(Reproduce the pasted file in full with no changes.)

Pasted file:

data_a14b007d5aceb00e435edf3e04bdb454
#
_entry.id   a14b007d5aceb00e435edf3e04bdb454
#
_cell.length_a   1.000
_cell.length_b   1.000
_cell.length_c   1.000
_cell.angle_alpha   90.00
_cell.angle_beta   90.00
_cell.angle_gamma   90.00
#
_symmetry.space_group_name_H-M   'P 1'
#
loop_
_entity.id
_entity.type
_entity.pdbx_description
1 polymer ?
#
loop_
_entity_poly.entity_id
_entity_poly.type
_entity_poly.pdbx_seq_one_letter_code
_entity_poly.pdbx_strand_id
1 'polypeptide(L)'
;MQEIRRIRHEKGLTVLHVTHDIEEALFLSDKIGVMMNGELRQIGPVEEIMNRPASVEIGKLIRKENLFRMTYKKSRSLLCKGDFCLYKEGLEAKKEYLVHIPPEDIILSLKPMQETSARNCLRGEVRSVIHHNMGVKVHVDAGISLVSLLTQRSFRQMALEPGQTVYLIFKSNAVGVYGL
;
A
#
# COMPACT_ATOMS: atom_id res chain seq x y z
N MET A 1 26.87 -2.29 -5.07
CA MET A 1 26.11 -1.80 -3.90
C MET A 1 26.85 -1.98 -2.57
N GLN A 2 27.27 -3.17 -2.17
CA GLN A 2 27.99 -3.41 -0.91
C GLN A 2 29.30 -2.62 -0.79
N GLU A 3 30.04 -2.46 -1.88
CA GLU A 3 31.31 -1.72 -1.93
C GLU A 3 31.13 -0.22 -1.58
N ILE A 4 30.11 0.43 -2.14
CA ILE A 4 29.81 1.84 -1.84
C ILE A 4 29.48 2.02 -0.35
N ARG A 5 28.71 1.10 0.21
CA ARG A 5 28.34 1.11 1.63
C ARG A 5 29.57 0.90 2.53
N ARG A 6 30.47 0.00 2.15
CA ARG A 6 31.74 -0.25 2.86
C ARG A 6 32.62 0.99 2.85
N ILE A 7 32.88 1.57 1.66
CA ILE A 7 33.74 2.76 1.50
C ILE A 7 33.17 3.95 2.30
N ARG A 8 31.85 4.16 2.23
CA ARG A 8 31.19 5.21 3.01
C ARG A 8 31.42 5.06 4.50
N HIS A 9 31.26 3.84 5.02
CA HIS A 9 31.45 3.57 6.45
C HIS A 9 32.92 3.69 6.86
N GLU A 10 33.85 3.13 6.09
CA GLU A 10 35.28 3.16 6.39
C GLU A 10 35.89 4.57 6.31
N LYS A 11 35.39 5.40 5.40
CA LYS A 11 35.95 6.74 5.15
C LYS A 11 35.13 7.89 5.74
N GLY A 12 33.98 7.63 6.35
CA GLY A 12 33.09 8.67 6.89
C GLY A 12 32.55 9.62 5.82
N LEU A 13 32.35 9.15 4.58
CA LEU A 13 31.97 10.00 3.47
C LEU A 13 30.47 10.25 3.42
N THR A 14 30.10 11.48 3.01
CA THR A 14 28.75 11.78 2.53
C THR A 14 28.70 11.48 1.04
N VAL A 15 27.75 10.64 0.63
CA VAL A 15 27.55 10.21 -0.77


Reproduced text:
data_a14b007d5aceb00e435edf3e04bdb454
#
_entry.id   a14b007d5aceb00e435edf3e04bdb454
#
_cell.length_a   1.000
_cell.length_b   1.000
_cell.length_c   1.000
_cell.angle_alpha   90.00
_cell.angle_beta   90.00
_cell.angle_gamma   90.00
#
_symmetry.space_group_name_H-M   'P 1'
#
loop_
_entity.id
_entity.type
_entity.pdbx_description
1 polymer ?
#
loop_
_entity_poly.entity_id
_entity_poly.type
_entity_poly.pdbx_seq_one_letter_code
_entity_poly.pdbx_strand_id
1 'polypeptide(L)'
;MQEIRRIRHEKGLTVLHVTHDIEEALFLSDKIGVMMNGELRQIGPVEEIMNRPASVEIGKLIRKENLFRMTYKKSRSLLCKGDFCLYKEGLEAKKEYLVHIPPEDIILSLKPMQETSARNCLRGEVRSVIHHNMGVKVHVDAGISLVSLLTQRSFRQMALEPGQTVYLIFKSNAVGVYGL
;
A
#
# COMPACT_ATOMS: atom_id res chain seq x y z
N MET A 1 26.87 -2.29 -5.07
CA MET A 1 26.11 -1.80 -3.90
C MET A 1 26.85 -1.98 -2.57
N GLN A 2 27.27 -3.17 -2.17
CA GLN A 2 27.99 -3.41 -0.91
C GLN A 2 29.30 -2.62 -0.79
N GLU A 3 30.04 -2.46 -1.88
CA GLU A 3 31.31 -1.72 -1.93
C GLU A 3 31.13 -0.22 -1.58
N ILE A 4 30.11 0.43 -2.14
CA ILE A 4 29.81 1.84 -1.84
C ILE A 4 29.48 2.02 -0.35
N ARG A 5 28.71 1.10 0.21
CA ARG A 5 28.34 1.11 1.63
C ARG A 5 29.57 0.90 2.53
N ARG A 6 30.47 0.00 2.15
CA ARG A 6 31.74 -0.25 2.86
C ARG A 6 32.62 0.99 2.85
N ILE A 7 32.88 1.57 1.66
CA ILE A 7 33.74 2.76 1.50
C ILE A 7 33.17 3.95 2.30
N ARG A 8 31.85 4.16 2.23
CA ARG A 8 31.19 5.21 3.01
C ARG A 8 31.42 5.06 4.50
N HIS A 9 31.26 3.84 5.02
CA HIS A 9 31.45 3.57 6.45
C HIS A 9 32.92 3.69 6.86
N GLU A 10 33.85 3.13 6.09
CA GLU A 10 35.28 3.16 6.39
C GLU A 10 35.89 4.57 6.31
N LYS A 11 35.39 5.40 5.40
CA LYS A 11 35.95 6.74 5.15
C LYS A 11 35.13 7.89 5.74
N GLY A 12 33.98 7.63 6.35
CA GLY A 12 33.09 8.67 6.89
C GLY A 12 32.55 9.62 5.82
N LEU A 13 32.35 9.15 4.58
CA LEU A 13 31.97 10.00 3.47
C LEU A 13 30.47 10.25 3.42
N THR A 14 30.10 11.48 3.01
CA THR A 14 28.75 11.78 2.53
C THR A 14 28.70 11.48 1.04
N VAL A 15 27.75 10.64 0.63
CA VAL A 15 27.55 10.21 -0.77